US buys out Ukraine's nuclear arsenal: Nato summit puts central Europe on track to join alliance

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UKRAINE has agreed to lay down its nuclear arms, Bill Clinton announced yesterday. The deal, negotiated with the US and Russia, is a triumph for the President, who is seeking to boost security in Europe through new agreements linking East and West.

The announcement came after a summit of Nato leaders here, which agreed a new US initiative to link former Soviet bloc states to the alliance. But differences about the Bosnian conflict hung over the meeting.

'This is a hopeful and historic breakthrough,' the US President said of the Ukrainian decision. It means that the world's third largest nuclear power will voluntarily disarm itself of 1,500 formerly Soviet warheads and 176 intercontinental ballistic missiles.

Ukraine's missiles will be dismantled in Russia, which will extract enriched uranium from the warheads and return it to Ukraine as fuel rods for nuclear power in a deal worth dollars 1bn (pounds 670m). Ukraine will also receive dollars 175m in US aid to dismantle the weapons, and dollars 155m in economic aid, US officials said. This is far less than the billions demanded by the Ukrainian parliament.

The deal will be sealed at a meeting in Moscow on Friday, and Mr Clinton is likely to visit Ukraine's President Leonid Kravchuk in Kiev tomorrow. Ukraine will not get the security guarantees it had asked for from the West. But if it participates in the new Nato Partnership for Peace scheme (PFP), it will gain the right of consultation with the alliance.

The alliance leaders yesterday gave their assent to PFP, a US initiative to create political and military ties between Nato and Eastern Europe. It is linked to the possibility of one day admitting new Nato members.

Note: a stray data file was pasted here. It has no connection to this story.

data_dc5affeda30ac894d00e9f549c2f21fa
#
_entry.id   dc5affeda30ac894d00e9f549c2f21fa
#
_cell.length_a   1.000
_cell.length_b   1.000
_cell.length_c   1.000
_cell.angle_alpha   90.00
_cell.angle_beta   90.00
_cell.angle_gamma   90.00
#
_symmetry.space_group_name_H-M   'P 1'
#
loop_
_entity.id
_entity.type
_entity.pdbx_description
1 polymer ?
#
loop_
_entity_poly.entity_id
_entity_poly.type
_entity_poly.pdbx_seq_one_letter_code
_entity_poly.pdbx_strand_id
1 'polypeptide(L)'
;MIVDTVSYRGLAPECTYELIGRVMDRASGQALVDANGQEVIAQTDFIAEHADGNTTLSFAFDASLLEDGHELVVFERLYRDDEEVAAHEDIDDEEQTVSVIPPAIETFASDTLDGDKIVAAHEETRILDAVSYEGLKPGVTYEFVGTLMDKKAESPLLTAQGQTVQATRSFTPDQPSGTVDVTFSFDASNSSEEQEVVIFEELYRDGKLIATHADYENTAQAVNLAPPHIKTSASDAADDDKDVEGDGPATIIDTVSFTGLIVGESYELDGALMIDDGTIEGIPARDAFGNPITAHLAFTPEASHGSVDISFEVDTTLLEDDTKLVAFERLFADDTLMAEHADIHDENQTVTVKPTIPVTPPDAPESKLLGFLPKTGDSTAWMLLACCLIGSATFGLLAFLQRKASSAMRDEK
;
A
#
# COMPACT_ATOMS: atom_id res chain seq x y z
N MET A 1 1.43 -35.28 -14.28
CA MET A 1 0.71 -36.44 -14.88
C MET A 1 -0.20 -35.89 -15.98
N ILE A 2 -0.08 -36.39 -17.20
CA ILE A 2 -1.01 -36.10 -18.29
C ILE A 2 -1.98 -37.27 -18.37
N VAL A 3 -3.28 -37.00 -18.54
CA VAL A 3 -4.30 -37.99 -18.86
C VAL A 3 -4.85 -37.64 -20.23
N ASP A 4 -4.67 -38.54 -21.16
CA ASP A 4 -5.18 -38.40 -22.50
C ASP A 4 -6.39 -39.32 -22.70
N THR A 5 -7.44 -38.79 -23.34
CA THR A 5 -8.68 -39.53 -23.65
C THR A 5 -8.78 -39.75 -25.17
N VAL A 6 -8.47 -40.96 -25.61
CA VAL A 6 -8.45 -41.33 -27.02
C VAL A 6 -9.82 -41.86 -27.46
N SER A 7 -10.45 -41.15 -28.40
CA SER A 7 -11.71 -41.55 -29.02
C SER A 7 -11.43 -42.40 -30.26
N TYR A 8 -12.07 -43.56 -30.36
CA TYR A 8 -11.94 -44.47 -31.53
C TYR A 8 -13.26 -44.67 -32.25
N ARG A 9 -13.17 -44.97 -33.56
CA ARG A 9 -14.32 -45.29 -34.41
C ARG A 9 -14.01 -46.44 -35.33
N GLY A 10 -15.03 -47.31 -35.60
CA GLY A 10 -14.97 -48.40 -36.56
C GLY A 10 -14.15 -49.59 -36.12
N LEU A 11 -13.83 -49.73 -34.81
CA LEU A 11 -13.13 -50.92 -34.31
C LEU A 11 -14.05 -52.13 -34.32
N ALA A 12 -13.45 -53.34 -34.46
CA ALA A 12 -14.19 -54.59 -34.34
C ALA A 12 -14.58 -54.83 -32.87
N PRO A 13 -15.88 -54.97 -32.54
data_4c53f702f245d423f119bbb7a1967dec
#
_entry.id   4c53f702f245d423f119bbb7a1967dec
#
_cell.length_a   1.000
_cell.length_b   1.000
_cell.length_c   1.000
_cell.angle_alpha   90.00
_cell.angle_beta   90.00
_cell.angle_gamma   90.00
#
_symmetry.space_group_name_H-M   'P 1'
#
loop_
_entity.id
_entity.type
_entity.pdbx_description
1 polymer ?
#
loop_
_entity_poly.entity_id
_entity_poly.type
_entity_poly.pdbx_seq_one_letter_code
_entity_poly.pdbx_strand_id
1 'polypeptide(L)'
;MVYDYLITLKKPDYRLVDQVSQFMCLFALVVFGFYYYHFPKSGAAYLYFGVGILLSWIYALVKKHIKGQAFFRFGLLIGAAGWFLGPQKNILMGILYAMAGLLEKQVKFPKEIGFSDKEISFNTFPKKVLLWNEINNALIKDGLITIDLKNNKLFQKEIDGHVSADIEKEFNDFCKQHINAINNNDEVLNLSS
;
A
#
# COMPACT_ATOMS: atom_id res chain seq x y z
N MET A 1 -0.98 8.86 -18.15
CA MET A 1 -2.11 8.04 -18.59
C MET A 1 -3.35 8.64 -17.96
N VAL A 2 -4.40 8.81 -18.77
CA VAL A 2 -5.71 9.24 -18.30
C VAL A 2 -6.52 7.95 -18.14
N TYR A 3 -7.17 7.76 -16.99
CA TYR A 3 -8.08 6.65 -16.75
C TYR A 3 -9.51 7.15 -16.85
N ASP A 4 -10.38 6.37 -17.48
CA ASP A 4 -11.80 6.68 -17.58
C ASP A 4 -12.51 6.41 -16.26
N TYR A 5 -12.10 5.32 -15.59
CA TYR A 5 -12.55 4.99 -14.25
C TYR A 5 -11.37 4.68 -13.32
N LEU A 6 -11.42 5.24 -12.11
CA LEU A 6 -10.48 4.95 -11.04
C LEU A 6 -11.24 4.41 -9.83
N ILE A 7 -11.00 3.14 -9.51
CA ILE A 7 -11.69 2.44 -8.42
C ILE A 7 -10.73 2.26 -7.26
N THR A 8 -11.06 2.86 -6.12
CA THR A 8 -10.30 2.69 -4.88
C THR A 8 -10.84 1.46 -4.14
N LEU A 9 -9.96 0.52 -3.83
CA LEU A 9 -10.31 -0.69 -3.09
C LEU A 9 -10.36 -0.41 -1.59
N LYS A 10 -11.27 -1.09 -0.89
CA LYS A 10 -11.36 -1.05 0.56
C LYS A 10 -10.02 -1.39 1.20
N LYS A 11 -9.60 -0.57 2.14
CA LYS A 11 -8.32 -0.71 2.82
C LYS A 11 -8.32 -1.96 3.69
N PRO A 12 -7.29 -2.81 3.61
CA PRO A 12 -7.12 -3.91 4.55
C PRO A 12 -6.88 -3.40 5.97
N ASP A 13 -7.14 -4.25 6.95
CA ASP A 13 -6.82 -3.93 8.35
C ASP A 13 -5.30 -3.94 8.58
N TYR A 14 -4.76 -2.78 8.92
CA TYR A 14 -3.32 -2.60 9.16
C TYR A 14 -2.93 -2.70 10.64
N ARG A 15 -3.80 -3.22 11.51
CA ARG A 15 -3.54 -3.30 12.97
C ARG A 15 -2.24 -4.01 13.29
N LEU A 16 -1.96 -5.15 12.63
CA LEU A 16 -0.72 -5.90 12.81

British sources confirmed that Poland, Hungary and the Czech Republic headed the list of those who were on track for membership, although no date was mentioned. Accession would occur through an 'evolutionary' process, according to a declaration Nato leaders will sign today.

Mr Clinton said the programme was designed to prevent a new dividing line across Europe. 'It enables us to work towards the enlargement of Nato when other countries are capable of fulfilling their Nato responsibilities,' he said. 'It enables us to do it in a way that gives us the time to reach out to Russia and to these other nations of the former Soviet Union.'

Russia has opposed the enlargement of Nato, but US and alliance officials hope that leaving accession open for the moment will persuade Moscow that it does not pose a threat. The deal with Ukraine should also calm Russian fears about security, Nato sources said. Mr Clinton will explain PFP to President Boris Yeltsin when they meet on Friday. Russia is eligible to enter.

Mr Clinton's visit seems to have reassured America's European allies. 'I warmly welcome the renewed commitment of the United States,' John Major said.

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